Mega Vessels - Bigger is Better!

September 3, 2015 Michel Verberne

Impact of Mega Vessels on Shipping

If you’ve been tuning in to the grapevine recently, you’ll have heard about the sharp rate drops concerning trading between the Far East and Europe. You don’t have to look further than the SCFI, the Shanghai Containerized Freight Index, to get an idea of what I’m referring to. 

Over the last four months, these rates have plummeted as much as 30%. Maritime world news reports from Alphaliner and Drewry might have you wondering if it’s an issue of raging price wars more than anything else. That’s where they’re wrong. In reality, this is nothing more extreme than the rates adjusting to the “carrier cost” of this trade. 

At the heart of the matter, float the mega-vessels—new mega-ships which have been rapidly replacing smaller container vessels for the past half year or so, and continue to do so. The ensuing impact has been enormous on transport chain configurations, costs, port and infrastructure adaptations, and international transport policies. These mammoths load and deliver bigger capacities than ever before, yet they also pose challenges such as congestion, new configurations, and competition within smaller trade lanes. 

According to a report recently released by the International Transport Forum, the new mega-vessels are a long-term investment, and the benefits of their use should continue to outweigh the costs. As “the work-horses of the globalized economy”, they’re here to stay and only promise to get bigger: “The largest container ship at this moment can carry 19,200 containers, but ships with capacity of more than 21,000 containers have been ordered and will be operational in 2017.” 

Numbers talk, and those costs are substantial. According to statistics gathered by the International Transport Forum, the transport costs concerning mega-vessels are projected to amount to $400 million annually, and that’s not even considering equipment and infrastructure costs. There’s the fear of increased supply chain risks (cargo concentration, limited supply chain resilience, etc.) and the need to revamp public policies to enhance productivity and communication.


  • Mega-vessels are proving more cost-efficient regarding fuel. The fuel efficiency of container ships has improved by at least 35% during the past 30 years. A ship’s propulsion consumption is its single biggest cost driver. These modern giants actually consume less fuel, providing notable savings per TEU.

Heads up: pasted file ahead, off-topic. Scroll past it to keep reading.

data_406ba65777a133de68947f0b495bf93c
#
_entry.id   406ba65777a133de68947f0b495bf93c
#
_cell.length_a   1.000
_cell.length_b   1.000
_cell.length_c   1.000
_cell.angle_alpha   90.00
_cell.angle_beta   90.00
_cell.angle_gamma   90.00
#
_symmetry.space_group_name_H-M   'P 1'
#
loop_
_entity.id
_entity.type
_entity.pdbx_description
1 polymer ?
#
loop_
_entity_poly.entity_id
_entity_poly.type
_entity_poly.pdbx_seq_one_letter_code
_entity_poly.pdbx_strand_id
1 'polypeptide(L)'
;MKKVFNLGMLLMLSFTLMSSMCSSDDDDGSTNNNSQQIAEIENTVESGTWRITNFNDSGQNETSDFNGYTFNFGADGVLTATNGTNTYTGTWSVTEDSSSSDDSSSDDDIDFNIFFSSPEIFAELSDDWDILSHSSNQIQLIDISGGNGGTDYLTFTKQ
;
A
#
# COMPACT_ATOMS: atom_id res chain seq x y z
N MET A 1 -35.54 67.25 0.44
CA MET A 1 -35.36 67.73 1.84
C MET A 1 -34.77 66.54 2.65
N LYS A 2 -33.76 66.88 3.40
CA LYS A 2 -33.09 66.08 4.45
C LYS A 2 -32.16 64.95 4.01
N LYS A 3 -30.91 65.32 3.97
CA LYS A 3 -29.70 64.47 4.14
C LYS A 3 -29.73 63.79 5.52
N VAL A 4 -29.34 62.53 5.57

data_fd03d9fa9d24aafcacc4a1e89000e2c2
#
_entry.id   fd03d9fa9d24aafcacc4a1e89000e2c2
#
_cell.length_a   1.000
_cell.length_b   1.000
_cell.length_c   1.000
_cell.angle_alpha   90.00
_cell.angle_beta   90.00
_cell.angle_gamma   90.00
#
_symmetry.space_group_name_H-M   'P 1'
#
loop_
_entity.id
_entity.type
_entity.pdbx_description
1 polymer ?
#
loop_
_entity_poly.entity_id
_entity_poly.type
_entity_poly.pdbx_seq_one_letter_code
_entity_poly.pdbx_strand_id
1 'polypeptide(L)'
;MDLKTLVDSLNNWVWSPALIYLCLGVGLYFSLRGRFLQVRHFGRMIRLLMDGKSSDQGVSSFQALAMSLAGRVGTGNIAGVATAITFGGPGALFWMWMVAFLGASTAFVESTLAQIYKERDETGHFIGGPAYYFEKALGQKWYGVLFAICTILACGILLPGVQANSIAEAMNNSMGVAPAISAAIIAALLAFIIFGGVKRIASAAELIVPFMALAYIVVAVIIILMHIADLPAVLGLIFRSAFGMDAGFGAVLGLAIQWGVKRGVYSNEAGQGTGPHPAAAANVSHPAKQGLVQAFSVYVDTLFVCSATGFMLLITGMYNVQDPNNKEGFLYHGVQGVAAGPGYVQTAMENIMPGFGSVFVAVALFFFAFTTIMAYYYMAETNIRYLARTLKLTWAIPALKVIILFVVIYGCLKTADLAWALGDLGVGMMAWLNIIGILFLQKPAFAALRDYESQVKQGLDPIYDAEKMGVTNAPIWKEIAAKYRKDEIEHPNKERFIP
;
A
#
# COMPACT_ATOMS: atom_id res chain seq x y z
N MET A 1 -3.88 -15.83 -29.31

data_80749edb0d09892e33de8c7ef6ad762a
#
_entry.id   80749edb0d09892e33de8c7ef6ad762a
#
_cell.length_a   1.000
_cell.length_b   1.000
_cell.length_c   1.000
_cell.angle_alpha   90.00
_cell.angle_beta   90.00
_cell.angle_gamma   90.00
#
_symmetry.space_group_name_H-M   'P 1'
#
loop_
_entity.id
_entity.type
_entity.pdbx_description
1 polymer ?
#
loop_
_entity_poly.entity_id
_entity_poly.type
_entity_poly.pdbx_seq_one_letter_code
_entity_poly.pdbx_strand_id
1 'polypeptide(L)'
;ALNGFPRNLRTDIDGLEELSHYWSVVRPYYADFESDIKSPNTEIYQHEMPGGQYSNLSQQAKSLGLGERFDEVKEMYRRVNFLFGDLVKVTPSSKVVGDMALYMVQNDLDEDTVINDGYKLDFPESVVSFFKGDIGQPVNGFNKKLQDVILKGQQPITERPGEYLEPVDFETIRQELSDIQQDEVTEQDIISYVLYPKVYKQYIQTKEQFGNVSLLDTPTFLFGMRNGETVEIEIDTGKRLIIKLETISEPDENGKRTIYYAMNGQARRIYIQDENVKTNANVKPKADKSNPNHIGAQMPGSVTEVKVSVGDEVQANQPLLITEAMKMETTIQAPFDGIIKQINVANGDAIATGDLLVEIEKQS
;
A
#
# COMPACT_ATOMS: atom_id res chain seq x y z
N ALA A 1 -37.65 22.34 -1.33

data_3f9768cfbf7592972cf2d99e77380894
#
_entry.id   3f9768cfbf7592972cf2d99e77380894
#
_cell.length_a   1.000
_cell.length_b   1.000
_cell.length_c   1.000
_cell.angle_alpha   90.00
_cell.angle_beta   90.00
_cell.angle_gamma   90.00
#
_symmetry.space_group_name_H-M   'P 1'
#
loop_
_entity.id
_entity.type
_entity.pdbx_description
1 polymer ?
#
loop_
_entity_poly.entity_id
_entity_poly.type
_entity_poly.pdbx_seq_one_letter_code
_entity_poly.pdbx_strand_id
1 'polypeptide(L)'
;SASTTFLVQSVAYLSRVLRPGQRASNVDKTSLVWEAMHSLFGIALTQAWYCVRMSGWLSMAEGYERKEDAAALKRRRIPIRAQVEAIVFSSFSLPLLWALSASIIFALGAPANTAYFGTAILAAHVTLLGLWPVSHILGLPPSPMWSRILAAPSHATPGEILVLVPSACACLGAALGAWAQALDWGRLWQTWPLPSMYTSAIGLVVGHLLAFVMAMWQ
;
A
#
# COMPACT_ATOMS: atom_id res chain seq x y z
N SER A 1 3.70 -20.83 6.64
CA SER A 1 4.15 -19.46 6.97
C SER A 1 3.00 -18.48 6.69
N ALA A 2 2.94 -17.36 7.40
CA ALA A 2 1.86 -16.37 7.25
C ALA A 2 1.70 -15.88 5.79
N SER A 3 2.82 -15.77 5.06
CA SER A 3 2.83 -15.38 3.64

• Bunker Fuel prices also decreased, down 40% compared to December 2014—great news for the shipping industry. Some predict an additional 5% decrease in the near future. Lowering oil prices would also significantly impact cost reduction.
  • Mega-vessels can consume half the fuel per container as their older and small counterparts (thanks to improved technologies, slow-steaming methods, and so on), while halving insurance and staffing costs. You can enlist the same 20-odd-member crew required aboard a smaller ship… with at least three times the cargo.  

Unfortunately, the utilization of mega-vessels is dropping—from 95% down to 85%--due to weakening economic developments. This does reduce the effect of overall cost reduction. But I believe this lull won’t last, because it never does; the global financial crisis and increased fuel costs was what spurred the shift to mega-vessels in the first place. Predictions were made about significant cost savings on the FE-EU trade, and these continue, expanding far beyond the classic Asia-Europe routes. Other trade lanes are sure to show cost reductions as the mega-vessels currently in use will cascade down to the lower volume trade. From the Panama Canal to Nicaragua, nations are expanding their canals and routes to accommodate megaships. 

The world’s biggest container ships? For now. Cost-effective? Yes, actually. The statistics are already beginning to back up that claim. Mega-vessels won’t be disappearing anytime soon.

For now, bigger is better.

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